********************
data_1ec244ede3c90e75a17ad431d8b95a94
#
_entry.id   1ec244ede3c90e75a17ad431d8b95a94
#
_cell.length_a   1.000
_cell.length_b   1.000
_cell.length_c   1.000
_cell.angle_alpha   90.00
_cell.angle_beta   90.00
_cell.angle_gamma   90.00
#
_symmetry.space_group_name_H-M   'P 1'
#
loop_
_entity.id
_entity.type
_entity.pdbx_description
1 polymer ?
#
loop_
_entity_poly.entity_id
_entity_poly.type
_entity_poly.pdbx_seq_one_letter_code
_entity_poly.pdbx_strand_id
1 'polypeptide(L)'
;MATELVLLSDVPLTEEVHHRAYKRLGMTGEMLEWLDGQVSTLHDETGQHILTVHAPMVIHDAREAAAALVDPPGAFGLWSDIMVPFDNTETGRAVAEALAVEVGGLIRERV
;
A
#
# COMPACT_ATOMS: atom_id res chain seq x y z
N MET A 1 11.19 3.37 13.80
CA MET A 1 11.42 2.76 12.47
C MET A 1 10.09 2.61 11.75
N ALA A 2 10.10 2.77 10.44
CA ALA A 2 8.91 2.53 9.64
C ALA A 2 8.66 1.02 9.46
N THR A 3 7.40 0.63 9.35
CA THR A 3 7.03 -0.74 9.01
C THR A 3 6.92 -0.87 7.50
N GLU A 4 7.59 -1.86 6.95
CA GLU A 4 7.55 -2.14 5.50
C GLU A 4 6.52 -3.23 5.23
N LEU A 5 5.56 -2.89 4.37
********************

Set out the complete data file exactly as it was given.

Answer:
data_1ec244ede3c90e75a17ad431d8b95a94
#
_entry.id   1ec244ede3c90e75a17ad431d8b95a94
#
_cell.length_a   1.000
_cell.length_b   1.000
_cell.length_c   1.000
_cell.angle_alpha   90.00
_cell.angle_beta   90.00
_cell.angle_gamma   90.00
#
_symmetry.space_group_name_H-M   'P 1'
#
loop_
_entity.id
_entity.type
_entity.pdbx_description
1 polymer ?
#
loop_
_entity_poly.entity_id
_entity_poly.type
_entity_poly.pdbx_seq_one_letter_code
_entity_poly.pdbx_strand_id
1 'polypeptide(L)'
;MATELVLLSDVPLTEEVHHRAYKRLGMTGEMLEWLDGQVSTLHDETGQHILTVHAPMVIHDAREAAAALVDPPGAFGLWSDIMVPFDNTETGRAVAEALAVEVGGLIRERV
;
A
#
# COMPACT_ATOMS: atom_id res chain seq x y z
N MET A 1 11.19 3.37 13.80
CA MET A 1 11.42 2.76 12.47
C MET A 1 10.09 2.61 11.75
N ALA A 2 10.10 2.77 10.44
CA ALA A 2 8.91 2.53 9.64
C ALA A 2 8.66 1.02 9.46
N THR A 3 7.40 0.63 9.35
CA THR A 3 7.03 -0.74 9.01
C THR A 3 6.92 -0.87 7.50
N GLU A 4 7.59 -1.86 6.95
CA GLU A 4 7.55 -2.14 5.50
C GLU A 4 6.52 -3.23 5.23
N LEU A 5 5.56 -2.89 4.37